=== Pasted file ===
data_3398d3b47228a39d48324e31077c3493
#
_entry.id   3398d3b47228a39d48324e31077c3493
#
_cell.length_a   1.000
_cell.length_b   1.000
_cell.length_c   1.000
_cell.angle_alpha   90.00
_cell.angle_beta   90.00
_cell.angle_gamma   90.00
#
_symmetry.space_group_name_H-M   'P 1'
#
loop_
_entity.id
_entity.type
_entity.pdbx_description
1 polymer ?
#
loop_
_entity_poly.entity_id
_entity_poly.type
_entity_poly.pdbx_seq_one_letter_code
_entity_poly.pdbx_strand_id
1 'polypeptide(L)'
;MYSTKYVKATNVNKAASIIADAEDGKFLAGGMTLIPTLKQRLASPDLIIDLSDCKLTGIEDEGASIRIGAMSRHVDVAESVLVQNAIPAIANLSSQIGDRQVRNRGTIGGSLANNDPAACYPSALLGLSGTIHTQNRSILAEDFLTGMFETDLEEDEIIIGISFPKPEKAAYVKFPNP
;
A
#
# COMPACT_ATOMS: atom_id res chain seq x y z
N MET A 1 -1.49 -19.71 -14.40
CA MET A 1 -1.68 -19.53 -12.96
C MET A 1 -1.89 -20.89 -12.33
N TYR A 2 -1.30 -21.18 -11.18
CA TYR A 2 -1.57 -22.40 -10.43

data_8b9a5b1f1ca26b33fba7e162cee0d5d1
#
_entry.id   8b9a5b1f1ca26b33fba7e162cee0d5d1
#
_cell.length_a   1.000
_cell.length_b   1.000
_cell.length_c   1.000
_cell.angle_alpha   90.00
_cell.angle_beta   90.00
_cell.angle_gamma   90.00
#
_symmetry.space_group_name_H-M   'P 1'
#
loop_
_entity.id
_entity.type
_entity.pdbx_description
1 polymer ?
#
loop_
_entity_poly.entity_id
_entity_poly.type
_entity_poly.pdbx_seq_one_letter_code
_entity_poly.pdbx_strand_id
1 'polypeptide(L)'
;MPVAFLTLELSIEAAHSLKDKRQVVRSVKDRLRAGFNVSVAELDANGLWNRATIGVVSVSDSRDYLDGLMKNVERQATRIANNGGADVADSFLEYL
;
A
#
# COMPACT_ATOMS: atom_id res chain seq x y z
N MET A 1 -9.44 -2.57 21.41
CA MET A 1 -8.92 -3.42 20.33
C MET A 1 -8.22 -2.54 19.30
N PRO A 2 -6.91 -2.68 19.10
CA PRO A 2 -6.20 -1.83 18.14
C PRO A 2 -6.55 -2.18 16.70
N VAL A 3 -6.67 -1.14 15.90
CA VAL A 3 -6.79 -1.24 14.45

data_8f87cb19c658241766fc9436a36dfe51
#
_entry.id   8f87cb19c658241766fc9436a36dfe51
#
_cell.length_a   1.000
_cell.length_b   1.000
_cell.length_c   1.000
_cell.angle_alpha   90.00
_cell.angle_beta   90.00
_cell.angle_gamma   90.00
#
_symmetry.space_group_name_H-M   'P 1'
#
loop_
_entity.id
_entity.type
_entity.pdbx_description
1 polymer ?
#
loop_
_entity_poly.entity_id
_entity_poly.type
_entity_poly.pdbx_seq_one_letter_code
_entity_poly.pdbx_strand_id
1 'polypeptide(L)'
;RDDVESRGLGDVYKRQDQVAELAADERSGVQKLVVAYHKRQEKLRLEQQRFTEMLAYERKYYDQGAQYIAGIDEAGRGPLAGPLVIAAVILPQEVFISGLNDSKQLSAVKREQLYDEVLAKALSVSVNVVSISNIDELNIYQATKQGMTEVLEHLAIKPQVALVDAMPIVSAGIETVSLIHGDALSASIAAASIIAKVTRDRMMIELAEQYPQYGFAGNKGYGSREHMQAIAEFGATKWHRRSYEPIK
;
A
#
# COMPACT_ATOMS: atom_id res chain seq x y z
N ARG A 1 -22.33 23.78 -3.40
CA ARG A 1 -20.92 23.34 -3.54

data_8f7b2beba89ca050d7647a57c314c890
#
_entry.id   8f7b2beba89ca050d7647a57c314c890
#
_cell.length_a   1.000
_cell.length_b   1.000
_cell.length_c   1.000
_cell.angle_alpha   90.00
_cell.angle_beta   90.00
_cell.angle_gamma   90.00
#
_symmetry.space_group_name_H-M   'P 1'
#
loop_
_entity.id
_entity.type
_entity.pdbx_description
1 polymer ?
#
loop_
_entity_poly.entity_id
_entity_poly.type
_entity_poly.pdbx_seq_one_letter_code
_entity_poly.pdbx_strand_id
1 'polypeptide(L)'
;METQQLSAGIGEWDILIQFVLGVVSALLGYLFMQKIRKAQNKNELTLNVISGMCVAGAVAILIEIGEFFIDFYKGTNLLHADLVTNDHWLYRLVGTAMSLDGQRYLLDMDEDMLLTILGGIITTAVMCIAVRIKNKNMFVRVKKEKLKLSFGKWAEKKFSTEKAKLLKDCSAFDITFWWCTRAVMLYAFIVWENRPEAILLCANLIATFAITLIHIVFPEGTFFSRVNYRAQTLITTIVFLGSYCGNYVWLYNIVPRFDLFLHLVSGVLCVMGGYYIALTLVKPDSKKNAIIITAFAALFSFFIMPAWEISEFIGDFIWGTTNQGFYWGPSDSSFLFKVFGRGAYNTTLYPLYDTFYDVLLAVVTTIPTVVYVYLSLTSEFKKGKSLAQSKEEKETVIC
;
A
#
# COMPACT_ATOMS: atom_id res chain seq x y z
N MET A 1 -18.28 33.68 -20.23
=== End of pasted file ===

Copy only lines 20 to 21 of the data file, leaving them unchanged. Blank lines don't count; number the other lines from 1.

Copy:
loop_
_entity_poly.entity_id